The Gap

Traditional religion in Nigeria and Africa

Traditional religion in Nigeria and Africa

Most people often think of wickedness, juju, and witchcraft whenever traditional religion is mentioned. They often forget that long before the advent of Christianity and Islam, traditional religion was the people’s religion, especially in Africa and Asia. Indeed, most parts of Asia still strongly follow their traditional religion, unlike Africans, who have mostly abandoned theirs in favor of the Christian and Islamic religions.

Buddhism, Hinduism, and the likes are still the main religions in Asia, especially in China and India. Traditional religion is not always what it is portrayed in Nollywood movies. It is a way of life that has shaped people’s beliefs and world view. This article shall give an insight into what it is all about.

Traditional religion meaning

Traditional religion is a belief system peculiar to a particular group of people. Africa is known for practicing traditional religion, combining many aspects of African mythologies. However, the religion somewhat lost its value in Africa through efforts by early European scholars, travelers, investigators, and missionaries.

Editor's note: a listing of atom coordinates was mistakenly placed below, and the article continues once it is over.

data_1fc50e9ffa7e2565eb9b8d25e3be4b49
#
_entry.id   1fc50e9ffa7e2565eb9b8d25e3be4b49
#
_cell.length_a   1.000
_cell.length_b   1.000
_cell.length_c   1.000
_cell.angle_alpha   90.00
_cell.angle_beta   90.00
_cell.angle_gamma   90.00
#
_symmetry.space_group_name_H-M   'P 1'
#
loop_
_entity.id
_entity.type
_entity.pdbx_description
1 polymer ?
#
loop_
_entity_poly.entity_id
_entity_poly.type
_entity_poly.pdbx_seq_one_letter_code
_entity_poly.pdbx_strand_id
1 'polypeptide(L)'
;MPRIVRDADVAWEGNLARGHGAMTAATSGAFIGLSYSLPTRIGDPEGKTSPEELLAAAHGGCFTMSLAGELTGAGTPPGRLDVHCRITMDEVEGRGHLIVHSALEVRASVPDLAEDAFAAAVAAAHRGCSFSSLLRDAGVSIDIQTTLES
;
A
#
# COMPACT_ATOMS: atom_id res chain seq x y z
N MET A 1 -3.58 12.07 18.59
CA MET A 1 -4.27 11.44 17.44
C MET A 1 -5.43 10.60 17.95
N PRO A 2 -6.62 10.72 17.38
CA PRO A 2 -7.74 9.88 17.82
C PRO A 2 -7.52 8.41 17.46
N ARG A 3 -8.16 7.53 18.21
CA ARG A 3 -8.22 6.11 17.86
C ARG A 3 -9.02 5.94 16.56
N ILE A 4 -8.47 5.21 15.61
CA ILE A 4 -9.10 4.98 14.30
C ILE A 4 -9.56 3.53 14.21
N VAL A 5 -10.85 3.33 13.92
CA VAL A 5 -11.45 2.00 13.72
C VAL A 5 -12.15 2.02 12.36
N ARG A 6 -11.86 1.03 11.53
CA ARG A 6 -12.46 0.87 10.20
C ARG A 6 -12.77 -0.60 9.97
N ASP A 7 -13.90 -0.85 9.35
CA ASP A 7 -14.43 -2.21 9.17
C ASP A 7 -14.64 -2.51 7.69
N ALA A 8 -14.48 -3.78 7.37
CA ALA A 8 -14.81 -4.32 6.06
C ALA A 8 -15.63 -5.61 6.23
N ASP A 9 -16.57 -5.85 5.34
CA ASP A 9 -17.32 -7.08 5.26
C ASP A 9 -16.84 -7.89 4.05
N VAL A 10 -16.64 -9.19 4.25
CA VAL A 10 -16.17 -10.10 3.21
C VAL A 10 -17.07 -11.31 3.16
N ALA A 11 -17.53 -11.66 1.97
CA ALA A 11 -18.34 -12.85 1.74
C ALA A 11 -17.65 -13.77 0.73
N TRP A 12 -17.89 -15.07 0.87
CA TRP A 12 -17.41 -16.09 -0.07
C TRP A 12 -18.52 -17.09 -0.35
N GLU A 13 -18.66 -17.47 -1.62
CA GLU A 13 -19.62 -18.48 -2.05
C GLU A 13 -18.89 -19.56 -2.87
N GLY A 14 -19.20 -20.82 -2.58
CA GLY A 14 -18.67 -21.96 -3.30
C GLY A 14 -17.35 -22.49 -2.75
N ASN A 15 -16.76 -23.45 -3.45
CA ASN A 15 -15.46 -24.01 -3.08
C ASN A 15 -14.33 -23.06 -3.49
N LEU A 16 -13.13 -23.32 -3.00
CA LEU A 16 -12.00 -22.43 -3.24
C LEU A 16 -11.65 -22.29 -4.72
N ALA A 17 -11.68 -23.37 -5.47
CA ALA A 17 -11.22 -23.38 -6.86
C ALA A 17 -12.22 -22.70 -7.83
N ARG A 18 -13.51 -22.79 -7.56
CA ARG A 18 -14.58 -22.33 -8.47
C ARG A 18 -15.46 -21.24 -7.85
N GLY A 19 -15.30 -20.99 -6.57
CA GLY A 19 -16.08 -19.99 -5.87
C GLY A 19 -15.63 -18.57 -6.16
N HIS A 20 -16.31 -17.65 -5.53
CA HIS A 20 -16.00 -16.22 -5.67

Different traditional religions in Nigeria

Nigeria is a country with diverse people and cultures. These cultures have their unique traditional religions. Talking about them is inexhaustible, so this piece shall focus on the major traditional religions in the three major ethnic groups – Igbo, Yoruba, and Hausa.

Igbo traditional religion

Igbo traditional religion

In the Igbo traditional religion, there is only one supreme being named Chukwu Abiama, Chineke, Ezechitoke, Osebuluwa, or Obasi di n’elu. He is the creator of heaven and earth and all there is within. This is why the Igbos honor Chukwu by naming their children after him.